Two years ago I got a DNF (Did Not Finish) in the Lakeland 100. This was the summer after I’d ran in the Himalayas and really the first year where I’d taken winter training seriously, I could go into the a reasons (or excuses as to why I didn’t finish and why it wasn’t my fault) but at the end of the day, I ended way out at the back and on my own, and I took a wrong turn, when there simply wasn’t time for errors. I wasn’t good enough! (I did go on to unofficially complete the Lakeland 50 the next day, but that’s a whole different story).
I’d like to be saying that this year I’d set out to set the record straight and complete my nemesis, but that simply wouldn’t be true. Coming into the final stage of the Lakeland 50 last year I swore that I was going to take a break and not but myself through it again this year.
I have to be honest the idea of running the Lakeland 100 was a little daunting, thinking back to 2012, I remembered sitting in the school hall at the finish with a bowl of Chilli in front of me and just not having the energy to lift the folk to my mouth, the idea of turning around at that point and running back to the start seemed incomprehensible. It wasn’t just the mileage, it was the hills and the time on your feet. I really did not want to DNF at the Lakeland again, but the nagging doubt remained, could I really do 100 miles? I started thinking there must be an easier 100 miler and that’s when I found the Cotswold 100. Maybe not everyone’s idea of the ideal 100 miler, ran entirely on the roads, and a just a little close to the Lakeland (only 4 weeks before) but with just 2639m of ascent it would be a great test to see if I had what it took to do a hundred.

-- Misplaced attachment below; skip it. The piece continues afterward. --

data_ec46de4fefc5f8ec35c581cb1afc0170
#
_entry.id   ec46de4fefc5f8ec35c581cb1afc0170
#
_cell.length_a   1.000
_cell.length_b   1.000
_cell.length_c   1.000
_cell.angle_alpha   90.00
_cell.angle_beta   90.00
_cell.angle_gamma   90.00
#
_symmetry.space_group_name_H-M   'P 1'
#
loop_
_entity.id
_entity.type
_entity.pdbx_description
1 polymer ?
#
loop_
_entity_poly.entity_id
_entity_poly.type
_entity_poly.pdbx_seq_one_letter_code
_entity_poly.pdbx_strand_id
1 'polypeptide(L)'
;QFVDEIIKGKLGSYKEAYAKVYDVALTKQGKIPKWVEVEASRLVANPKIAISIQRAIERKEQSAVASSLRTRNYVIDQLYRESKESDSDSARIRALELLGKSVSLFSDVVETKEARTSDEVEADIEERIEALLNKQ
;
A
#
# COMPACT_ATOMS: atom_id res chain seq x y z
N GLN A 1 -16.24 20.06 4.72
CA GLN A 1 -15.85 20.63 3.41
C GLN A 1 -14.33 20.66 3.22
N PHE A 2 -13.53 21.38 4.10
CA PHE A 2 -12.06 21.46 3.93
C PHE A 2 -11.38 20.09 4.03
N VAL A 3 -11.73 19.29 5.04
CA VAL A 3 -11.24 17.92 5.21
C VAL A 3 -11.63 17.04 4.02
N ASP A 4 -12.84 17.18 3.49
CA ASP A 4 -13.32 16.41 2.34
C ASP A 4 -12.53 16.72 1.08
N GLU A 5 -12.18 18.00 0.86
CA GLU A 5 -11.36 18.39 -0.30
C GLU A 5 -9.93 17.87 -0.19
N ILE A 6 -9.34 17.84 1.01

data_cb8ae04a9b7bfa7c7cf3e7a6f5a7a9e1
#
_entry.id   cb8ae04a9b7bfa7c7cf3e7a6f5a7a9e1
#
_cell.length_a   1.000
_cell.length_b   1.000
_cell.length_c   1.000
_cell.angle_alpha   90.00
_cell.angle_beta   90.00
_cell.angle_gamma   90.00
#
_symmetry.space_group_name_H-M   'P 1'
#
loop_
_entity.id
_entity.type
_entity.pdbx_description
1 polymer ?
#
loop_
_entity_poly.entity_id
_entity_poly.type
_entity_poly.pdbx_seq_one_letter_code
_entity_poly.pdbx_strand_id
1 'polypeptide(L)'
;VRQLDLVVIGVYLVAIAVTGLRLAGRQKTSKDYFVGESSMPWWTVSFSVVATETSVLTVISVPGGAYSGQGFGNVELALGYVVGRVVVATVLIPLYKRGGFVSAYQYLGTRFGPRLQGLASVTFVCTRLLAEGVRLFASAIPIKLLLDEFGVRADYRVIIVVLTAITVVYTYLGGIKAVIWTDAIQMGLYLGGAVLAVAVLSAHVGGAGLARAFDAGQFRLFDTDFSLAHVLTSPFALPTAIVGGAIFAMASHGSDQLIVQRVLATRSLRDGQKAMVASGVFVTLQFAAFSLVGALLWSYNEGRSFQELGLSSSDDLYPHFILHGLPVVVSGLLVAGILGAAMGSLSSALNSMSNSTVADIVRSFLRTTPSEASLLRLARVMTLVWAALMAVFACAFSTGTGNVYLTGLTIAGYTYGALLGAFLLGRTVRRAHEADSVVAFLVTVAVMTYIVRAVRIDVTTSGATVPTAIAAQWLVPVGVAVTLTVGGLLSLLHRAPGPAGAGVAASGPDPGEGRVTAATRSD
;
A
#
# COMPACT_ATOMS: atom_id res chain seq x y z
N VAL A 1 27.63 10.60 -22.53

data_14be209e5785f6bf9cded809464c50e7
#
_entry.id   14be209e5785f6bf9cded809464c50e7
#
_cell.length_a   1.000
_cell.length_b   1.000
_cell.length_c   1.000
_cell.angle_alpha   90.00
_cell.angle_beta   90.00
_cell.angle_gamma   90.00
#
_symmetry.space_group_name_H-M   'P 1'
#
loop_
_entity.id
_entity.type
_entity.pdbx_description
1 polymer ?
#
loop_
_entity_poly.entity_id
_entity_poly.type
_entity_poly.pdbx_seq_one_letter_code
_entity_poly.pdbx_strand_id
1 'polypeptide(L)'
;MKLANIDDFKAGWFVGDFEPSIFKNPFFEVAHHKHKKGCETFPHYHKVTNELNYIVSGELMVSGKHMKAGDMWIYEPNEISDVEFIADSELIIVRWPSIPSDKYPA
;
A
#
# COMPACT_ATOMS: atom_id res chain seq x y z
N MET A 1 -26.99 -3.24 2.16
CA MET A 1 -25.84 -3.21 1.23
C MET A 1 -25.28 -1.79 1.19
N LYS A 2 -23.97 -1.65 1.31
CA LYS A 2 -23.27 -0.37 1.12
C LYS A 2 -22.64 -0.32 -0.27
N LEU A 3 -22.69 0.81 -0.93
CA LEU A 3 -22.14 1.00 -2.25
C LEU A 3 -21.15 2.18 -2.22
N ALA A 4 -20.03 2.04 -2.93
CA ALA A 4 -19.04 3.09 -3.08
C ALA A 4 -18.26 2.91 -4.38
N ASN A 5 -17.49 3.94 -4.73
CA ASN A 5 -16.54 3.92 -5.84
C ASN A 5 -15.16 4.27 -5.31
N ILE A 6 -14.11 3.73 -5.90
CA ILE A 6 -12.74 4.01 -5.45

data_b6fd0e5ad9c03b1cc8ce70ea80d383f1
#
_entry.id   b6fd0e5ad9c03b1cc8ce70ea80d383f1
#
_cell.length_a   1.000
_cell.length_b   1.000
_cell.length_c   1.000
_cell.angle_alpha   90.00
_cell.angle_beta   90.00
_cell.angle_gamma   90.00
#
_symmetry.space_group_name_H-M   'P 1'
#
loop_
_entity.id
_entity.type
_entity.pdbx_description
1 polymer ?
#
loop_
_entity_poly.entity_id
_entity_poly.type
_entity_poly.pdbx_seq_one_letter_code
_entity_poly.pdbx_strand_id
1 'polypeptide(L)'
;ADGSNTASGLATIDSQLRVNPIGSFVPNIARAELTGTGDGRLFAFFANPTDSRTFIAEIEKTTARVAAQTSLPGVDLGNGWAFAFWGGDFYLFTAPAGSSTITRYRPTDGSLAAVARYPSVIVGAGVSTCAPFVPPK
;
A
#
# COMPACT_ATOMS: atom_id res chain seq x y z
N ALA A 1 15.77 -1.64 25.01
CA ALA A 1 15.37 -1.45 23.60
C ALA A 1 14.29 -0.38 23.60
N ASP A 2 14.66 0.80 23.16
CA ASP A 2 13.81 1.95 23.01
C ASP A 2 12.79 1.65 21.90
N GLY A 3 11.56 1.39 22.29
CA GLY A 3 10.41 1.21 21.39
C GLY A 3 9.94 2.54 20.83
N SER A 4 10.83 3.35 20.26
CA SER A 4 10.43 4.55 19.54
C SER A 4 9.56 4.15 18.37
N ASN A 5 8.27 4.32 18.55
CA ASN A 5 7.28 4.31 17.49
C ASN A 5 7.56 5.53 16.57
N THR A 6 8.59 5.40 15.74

I now found myself with not one but two hundred milers to do and only a month between them.
Having had the regular colds and coughs over the winter, I sat down in front of the computer in January, with my training plans from the 50 the year before and the 100 the year before that and started making a training plan for 2013.
I was going to starting at a position of zero miles a week and build up gradually over the thirty weeks to the Lakeland. Idea was to use 3 simple principles I’d discovered from Ultra plans found online; build up the miles each week, take a rest week every fourth week, then drop a back a couple of miles before building up again. (Here’s how the plan looked: Lakeland 100 Training plan 2013)
This strategy was based entirely on weekly mileages, I’d fill in the daily mileages week by week, based on work schedules trying to include as many runs to and from work as possible (11.5 miles each way). This should leave as many weekends free as possible for family/social life. (I have a 5 year old Nephew and Niece and like to spend as much time with them as possible at the weekends).
As the weeks, turned to months the training seemed to be going well, I was getting up to fifty and sixty miles a week. Of course there was the occasional blip when I had a busy week at work or a family event to go to, and just couldn’t get the miles in, but on the whole I was around about on target. I just wasn’t getting any hills in. The run to work is along a river bank. With about 12 weeks to go I started to include a few more hilly runs from the office before work in the mornings. Still largely on the roads I found a little loop that would take me around the angel of the North and clock up about a thousand feet.